What frugal products are and why they matter: A cross-national multi-method study

Janda, Sergej von ; Kuester, Sabine ; Schuhmacher, Monika C. ; Shainesh, Gangadharan

DOI: https://doi.org/10.1016/j.jclepro.2019.118977
URL: https://www.sciencedirect.com/science/article/pii/...
Document Type: Article
Year of publication: 2020
The title of a journal, publication series: Journal of Cleaner Production
Volume: 246
Issue number: Article 118977
Page range: 1-19
Place of publication: Amsterdam [u.a.]
Publishing house: Elsevier Science
ISSN: 0959-6526
Publication language: English
Institution: Business School > Marketing & Innovation (Kuester 2005-)
Subject: 330 Economics
Abstract: In numerous industries, companies are challenged by increasing resource scarcity, severe waste problems, and the necessity to minimize the environmental impact of their operations. At the same time, companies need to cope with a heightened price sensitivity among consumers. Frugal products, such as the extremely durable d.light solar lantern, the entry-level version of the TATA Swach water purifier, or the rubber-based prosthesis Jaipur Leg represent a suitable means to address these challenges. However, to the best of the authors’ knowledge, product frugality remains underexplored from both an academic and managerial perspective. In this multi-method study, the authors develop a comprehensive conceptualization and operationalization of product frugality. Based on a thorough analysis of multi-source and multi-country data, the authors define product frugality as a set of product characteristics that particularly appeals to consumers who, by necessity or choice, value products with a low cost of consumption that, at the same time, are sustainable, simple, and offer basic quality. Applying established procedures of index construction to a large and diverse set of consumer data from the U.S., the U.K., Germany, India, and South Africa (n = 2398), the authors develop and validate an index of product frugality. The results depict product frugality as a formative construct with four dimensions: cost of consumption, sustainability, simplicity, and basic quality. The findings point out that low cost and environmental sustainability have to be combined rather than weighed against each other to create truly frugal products. The present study generates a common understanding of product frugality that acknowledges the multi-dimensional nature of this construct. Nomological examination of the developed index reveals that product frugality increases consumers’ willingness to generate word of mouth. This research proffers guidance for managers seeking to explore the potential of frugal products in addressing consumers’ need for higher value products while minimizing environmental impact.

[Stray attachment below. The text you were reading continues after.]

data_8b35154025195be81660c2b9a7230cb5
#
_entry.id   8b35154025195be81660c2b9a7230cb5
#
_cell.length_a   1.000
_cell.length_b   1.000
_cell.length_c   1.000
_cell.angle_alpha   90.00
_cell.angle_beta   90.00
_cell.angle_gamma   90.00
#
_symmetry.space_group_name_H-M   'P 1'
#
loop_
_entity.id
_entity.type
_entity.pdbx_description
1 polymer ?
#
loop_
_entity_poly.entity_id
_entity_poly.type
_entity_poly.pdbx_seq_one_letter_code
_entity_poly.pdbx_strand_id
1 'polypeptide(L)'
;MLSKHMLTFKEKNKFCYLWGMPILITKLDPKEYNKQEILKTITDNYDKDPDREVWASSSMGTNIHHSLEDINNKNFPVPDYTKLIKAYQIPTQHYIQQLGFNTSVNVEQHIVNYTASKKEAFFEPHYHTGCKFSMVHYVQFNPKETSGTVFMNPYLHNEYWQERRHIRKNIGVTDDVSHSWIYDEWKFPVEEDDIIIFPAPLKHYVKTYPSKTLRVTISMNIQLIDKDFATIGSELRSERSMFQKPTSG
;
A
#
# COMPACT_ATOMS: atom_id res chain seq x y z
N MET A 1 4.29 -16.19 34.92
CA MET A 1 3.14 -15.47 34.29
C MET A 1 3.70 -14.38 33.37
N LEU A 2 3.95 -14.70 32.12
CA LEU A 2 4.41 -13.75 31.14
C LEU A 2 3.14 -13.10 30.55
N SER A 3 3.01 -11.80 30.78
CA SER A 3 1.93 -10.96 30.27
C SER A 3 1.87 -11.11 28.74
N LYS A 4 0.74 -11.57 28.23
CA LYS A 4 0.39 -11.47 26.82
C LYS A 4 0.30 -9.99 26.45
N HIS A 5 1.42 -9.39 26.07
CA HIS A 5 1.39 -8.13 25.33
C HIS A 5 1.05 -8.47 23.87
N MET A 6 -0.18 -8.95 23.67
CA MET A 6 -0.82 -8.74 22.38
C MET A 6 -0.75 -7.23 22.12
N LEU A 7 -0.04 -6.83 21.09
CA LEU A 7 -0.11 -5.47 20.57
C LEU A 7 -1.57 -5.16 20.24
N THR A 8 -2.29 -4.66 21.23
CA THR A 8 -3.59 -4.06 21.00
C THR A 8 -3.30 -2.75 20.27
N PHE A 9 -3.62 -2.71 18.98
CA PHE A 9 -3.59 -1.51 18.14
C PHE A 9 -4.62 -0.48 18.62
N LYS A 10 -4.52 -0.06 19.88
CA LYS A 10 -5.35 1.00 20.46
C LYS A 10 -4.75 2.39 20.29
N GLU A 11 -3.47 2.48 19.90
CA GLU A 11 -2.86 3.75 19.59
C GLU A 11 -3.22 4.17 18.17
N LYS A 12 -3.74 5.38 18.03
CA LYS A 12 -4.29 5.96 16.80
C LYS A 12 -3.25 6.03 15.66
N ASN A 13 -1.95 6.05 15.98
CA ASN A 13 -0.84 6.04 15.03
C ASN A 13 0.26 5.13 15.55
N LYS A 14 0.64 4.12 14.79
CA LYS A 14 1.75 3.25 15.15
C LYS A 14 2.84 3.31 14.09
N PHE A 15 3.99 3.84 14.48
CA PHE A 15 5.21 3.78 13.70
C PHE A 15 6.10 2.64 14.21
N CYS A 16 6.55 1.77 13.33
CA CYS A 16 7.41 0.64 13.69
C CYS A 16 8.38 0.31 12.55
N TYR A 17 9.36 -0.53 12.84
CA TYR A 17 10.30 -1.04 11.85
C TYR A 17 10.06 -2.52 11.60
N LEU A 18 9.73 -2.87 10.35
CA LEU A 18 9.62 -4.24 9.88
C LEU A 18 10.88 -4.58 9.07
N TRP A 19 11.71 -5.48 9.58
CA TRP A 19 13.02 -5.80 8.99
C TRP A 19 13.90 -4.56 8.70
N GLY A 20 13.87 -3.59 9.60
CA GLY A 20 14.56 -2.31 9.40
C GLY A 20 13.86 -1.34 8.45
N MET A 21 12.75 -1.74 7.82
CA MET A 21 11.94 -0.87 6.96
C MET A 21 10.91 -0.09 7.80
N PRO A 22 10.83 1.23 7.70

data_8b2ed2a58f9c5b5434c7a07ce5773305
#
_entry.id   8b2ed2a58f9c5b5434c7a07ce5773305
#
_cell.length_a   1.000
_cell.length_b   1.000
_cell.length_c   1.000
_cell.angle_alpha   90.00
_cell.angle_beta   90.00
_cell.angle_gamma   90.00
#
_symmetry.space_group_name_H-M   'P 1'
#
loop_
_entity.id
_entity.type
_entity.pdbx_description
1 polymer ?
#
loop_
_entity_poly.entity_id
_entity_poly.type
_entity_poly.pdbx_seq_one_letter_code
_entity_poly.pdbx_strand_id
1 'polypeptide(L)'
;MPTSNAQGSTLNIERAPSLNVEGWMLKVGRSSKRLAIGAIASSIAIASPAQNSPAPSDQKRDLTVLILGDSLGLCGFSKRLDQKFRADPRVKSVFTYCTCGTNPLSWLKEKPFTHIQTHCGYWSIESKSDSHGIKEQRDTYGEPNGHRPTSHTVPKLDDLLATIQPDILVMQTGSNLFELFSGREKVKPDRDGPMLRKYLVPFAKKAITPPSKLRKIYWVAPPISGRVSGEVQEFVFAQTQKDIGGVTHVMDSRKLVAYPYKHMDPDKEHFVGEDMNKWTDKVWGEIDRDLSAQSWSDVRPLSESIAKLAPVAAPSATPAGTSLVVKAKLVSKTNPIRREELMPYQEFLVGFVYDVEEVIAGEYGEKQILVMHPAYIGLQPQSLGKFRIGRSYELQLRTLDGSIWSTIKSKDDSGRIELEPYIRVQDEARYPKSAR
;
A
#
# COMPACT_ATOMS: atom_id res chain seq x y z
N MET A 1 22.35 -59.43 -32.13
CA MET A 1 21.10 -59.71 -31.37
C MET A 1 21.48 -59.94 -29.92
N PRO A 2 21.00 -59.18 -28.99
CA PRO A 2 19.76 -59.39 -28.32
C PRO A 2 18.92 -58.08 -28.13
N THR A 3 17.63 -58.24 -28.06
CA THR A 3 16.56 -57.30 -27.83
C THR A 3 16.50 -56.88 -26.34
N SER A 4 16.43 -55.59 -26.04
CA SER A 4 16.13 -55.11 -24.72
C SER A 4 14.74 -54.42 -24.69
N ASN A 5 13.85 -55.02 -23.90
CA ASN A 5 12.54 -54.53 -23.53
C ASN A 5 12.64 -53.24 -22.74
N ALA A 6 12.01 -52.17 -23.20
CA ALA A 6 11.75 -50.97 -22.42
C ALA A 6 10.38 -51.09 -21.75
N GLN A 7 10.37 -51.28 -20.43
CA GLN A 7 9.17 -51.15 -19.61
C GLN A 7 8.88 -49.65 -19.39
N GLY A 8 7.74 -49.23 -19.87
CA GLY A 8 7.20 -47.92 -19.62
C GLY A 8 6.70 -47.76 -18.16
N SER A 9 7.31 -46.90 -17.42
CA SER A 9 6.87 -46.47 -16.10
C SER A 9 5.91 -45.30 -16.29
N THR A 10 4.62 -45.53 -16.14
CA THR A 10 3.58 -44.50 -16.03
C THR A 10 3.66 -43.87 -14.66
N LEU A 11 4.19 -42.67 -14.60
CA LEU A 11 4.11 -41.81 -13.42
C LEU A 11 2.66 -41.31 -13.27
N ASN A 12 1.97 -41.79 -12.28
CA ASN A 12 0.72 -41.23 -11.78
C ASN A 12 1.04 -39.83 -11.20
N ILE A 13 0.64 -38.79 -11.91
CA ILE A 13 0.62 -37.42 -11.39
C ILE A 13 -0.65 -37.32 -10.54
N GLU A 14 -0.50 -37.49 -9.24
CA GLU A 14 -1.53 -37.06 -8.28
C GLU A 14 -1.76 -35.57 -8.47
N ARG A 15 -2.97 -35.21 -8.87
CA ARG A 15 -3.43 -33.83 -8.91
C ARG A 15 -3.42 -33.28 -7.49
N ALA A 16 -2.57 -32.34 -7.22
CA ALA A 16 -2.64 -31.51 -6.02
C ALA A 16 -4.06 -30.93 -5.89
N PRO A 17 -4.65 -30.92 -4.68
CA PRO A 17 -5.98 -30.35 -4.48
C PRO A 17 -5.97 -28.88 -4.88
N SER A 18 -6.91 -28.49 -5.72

Dieser Eintrag ist Teil der Universitätsbibliographie.

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